The drug trolley nurse – we understand she was an agency nurse brought in because Wexham was so short staffed – asked the 30-year-old to take his first medicine to which he commented that he wasn’t usually given this item. When she offered him a second item he not only said he didn’t usually take it but questioned whether she had the right case notes.

The nurse replied that the items were all written down in the notes, the nurse then offering the 30-year-old double his usual level of morphine which was dangerous.

It emerged she had the wrong notes belonging to the 82-year-old and we asked her to report the incident immediately in case his life was in danger.

She replied that she would report what had happened but only once she had completed the drug round.

Quite clearly the 82-year-old might have become seriously ill or died by the time the round was over, so the 30-year-old and I forced the issue, got it reported to senior staff and a major inquiry was launched.

We were told that senior representatives would come round to see us later but that didn’t happen until 12.25am. Cynical us wondered if the delay was so we’d fall asleep waiting which would allow the bureaucrats to say they hadn’t wanted to wake us up! Eventually the hospital’s only Junior Doctor and its Senior Surgical Wards Manager did visit to apologise to us all for what had happened.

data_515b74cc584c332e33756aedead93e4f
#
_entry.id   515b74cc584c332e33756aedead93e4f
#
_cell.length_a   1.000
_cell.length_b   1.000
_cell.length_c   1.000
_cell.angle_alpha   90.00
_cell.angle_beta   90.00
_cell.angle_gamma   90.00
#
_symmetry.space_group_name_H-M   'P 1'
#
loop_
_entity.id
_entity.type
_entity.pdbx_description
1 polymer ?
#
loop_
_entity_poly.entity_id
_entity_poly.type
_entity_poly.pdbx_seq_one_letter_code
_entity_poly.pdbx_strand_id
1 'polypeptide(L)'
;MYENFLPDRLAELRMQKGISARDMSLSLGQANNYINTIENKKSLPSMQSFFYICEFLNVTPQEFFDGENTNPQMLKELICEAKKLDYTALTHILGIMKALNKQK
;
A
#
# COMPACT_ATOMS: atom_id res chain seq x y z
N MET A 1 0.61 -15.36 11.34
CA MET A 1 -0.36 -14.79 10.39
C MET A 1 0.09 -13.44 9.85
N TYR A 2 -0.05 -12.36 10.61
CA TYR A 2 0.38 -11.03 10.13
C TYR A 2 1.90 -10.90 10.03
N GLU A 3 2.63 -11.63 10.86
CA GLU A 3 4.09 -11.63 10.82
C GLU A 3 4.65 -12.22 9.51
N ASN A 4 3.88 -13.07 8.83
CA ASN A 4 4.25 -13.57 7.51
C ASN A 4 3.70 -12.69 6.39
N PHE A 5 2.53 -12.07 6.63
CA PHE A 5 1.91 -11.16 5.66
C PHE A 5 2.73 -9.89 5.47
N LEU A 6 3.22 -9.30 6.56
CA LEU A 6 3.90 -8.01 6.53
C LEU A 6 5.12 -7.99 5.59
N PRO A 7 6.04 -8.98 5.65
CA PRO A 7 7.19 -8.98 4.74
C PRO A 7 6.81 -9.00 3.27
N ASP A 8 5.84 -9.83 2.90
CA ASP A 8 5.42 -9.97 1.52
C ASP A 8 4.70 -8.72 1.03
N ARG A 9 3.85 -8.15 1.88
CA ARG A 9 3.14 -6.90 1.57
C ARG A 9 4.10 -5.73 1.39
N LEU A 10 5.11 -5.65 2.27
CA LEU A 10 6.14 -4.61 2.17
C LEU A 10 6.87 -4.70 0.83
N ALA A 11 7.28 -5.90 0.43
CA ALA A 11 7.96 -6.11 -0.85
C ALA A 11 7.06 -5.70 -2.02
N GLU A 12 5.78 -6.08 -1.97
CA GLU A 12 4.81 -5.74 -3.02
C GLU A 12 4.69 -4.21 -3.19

We heard two days later through the excellent ward manager Sally Cooper that steps were being taken to both identify what had happened and what needed to be done to prevent it happening again. I should add that the agency nurse in question failed on both occasions to ask the name of the patient she was administering to or their date of birth. Other nurses before and since did this. She did not. A simple check but it works.

The aftermath of the incident meant the 82-year-old wasn’t able to go home the next day as planned. His bowel movements had been fine, but being given the wrong drug bunged him up, his bowel motion stopped and staff rescinded his leaving and put it back a day when he was able to leave.

January 12th was my first natural bowel movement for five day. Toilet facilities both help and hinder with this. One toilet has a lot more space and was therefore ideal for patients like myself with restricted movement. The other toilet was much tighter for space and more suited to those who could manoeuvre themselves about a bit. The larger toilet often needed cleaning, but staff were good about this and did so pretty much the moment the need for cleaning was pointed out. With such heavy use of the two toilets, this situation was not surprising.